What a Vegetarian Wants…at Passover

Not this…well, at least not only this.

Passover is not that far away and if you, like me, are planning your menus for the week–and in particular for the Seders–you may be wondering if there are ways to feed your vegetarian guests (or self) that will be satisfying and delicious.

Unfortunately, most web searches turn up recipes that look great but are not necessarily healthy (fried) or that contain little or no protein. Some of them contain dairy products which would traditionally not be served at a meal where meat is being consumed. While others feast on chicken, brisket or salmon, vegetarians often get short shrift. At best it might be a vegetable dish, and at worst: “here Morrie, have some more Karpas!” Just vegetables won’t cut it. Plan ahead now.

Admittedly, finding Kosher for Passover plant-based protein sources is not easy. During the rest of the year, vegetarians often depend on legumes (peanuts, beans, etc.) for their protein, but many Ashkenazi Jews (those of Central and Eastern European descent) do not eat legumes on Passover.

Image result for legumes

Several years ago, the Rabbinical Assembly (the organization of the rabbis of the Conservative Movement) put out a Teshuva (responsum) saying that it is okay for Ashkenazi Jews to eat legumes (called Kitniyot in Hebrew); still there are many who avoid them. To read the responsum, click here:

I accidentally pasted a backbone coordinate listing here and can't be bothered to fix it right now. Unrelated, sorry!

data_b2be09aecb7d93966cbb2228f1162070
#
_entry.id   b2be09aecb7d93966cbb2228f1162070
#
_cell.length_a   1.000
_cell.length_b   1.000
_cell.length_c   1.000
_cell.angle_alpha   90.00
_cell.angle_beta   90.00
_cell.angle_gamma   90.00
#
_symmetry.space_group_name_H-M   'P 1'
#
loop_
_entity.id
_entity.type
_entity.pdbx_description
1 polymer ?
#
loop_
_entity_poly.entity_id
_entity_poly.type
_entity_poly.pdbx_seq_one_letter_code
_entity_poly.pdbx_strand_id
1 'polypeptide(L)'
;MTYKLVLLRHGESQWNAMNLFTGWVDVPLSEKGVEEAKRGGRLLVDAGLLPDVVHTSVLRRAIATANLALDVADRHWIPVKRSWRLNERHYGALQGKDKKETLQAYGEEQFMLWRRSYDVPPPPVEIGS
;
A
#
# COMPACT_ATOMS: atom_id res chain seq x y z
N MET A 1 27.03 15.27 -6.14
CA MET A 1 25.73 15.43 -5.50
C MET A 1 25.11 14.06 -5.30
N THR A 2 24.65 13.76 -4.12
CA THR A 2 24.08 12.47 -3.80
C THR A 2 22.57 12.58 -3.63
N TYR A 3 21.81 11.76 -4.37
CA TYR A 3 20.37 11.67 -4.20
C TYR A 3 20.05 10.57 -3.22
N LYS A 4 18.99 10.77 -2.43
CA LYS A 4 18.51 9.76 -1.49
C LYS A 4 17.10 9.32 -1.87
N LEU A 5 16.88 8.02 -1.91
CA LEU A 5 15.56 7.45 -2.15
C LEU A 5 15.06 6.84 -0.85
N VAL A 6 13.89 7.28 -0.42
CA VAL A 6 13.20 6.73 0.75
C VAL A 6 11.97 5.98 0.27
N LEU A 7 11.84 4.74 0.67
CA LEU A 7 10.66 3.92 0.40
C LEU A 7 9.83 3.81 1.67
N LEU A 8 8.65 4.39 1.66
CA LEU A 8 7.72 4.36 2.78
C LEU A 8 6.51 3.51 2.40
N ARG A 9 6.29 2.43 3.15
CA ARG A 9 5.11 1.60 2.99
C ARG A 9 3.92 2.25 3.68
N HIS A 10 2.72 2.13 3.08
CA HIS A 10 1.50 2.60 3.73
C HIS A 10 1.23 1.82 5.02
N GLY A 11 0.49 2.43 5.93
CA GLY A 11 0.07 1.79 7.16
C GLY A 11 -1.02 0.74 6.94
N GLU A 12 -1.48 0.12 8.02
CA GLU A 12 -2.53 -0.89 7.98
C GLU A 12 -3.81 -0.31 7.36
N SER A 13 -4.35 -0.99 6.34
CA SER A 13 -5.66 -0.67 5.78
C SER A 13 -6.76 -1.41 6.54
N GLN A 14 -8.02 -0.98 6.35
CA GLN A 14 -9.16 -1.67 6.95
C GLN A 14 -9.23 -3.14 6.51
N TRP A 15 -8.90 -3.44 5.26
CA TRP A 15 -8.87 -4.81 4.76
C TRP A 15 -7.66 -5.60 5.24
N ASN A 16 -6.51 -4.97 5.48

https://www.rabbinicalassembly.org/sites/default/files/assets/public/halakhah/teshuvot/2011-2020/Golinkin-Kitniyot.pdf. Note that there are also opinions in the Conservative Movement that do not permit Kitniyot.

If you are eating Kitniyot (and so might your guests) many of your problems are solved. Most recipes that are used during the year can be converted to Passover recipes; ask your local rabbi for assistance on this if you are not familiar with the rules.

For those who still do not eat Kitniyot, creativity is called for. Luckily, most authorities (even the most traditional) allow quinoa which is a good source of protein; tree nuts are also allowed. In the coming weeks as Passover approaches, I will share some recipes that I have used and are appropriate to serve to guests at a Passover Seder: fancy, protein-filled, and not too difficult to prepare.

Until then, make sure to ask your guests what their requirements are for Passover so that no one goes home hungry…which is, of course, one of the worst sins you can commit! 🙂

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